you have a very narrow view of IQ's indexing capabilities.  First, 
analogy of files stored in FAT is not exactly relevant - be like saying 
the data was stored in the space allocation map and ignoring the 
linkage, data ordering (i.e. indices are ordered), etc.  Additionally, 
while IQ does store data in column-wise format, it is well capable of 
handling varchar, binary, datetime and other datatypes - rather than the 
simplistic bitmapped indices of Oracle, IQ supports bitwise indices - 
which not only handles non-numeric datatypes (as it appears you assume 
it cannot) with much greater efficiency than any RDBMS alive, it also 
includes semantic indexes including special date/time indices that allow 
rapid queries based on dateparts (i.e. quarters).   While it is not 
intended for OLTP, one could argue quite easily that the types of 
queries that benefit from bitmapped indices (typically aggregation) 
don't happen as much in OLTP systems either.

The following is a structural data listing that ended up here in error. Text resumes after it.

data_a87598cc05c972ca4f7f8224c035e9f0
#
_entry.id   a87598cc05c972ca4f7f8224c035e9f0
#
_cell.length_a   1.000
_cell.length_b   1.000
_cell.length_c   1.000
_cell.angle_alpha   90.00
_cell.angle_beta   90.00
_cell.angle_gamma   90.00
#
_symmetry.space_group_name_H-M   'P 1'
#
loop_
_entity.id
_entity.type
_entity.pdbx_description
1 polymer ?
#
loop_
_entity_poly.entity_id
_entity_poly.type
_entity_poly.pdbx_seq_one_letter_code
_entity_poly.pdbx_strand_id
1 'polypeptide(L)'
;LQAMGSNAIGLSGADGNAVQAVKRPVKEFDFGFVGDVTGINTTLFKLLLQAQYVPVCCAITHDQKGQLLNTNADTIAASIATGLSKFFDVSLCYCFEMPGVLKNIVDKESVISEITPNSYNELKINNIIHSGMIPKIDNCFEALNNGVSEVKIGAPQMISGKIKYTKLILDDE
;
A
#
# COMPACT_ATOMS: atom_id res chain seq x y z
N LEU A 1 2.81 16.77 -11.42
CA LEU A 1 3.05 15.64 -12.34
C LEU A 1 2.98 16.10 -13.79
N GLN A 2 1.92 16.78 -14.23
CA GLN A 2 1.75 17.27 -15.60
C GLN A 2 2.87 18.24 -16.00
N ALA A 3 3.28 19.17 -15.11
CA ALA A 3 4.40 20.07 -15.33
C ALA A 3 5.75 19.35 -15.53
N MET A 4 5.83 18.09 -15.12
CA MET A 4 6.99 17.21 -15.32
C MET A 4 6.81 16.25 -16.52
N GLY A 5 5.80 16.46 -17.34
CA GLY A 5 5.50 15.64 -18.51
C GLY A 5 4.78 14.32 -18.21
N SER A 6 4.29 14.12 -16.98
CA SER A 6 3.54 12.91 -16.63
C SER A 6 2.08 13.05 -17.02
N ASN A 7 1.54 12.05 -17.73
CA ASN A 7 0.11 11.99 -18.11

FlyBean wrote:
> Jeff Tallman <tallman@sybase.com> wrote in news:412f2592$1@forums-1-dub:
> 
> 
>>As Oracle has and others have found out, the bitmap index doesn't help 
>>that much in row-based stored systems except in covered queries (i.e. no 
>>datapage access) and only works when the covered queries can be 
>>effectively handled by the bitmap index - which supports extremely low 
>>cardinality (<100 distinct values).  The reason for this is that the 
>>incidence of low cardinality is usually fairly high which gets into the 
>>whole problem of whether it becomes cheaper to table scan or walk the 
>>index.  While, yes, it does aid in that very limited aspect (covered 
>>queries) - as with all gazillion neat features - it is looked at in 
>>light of what features customers are asking for the most as well as if a 
>>solution already exists (in this case Sybase IQ).
>>
> 
>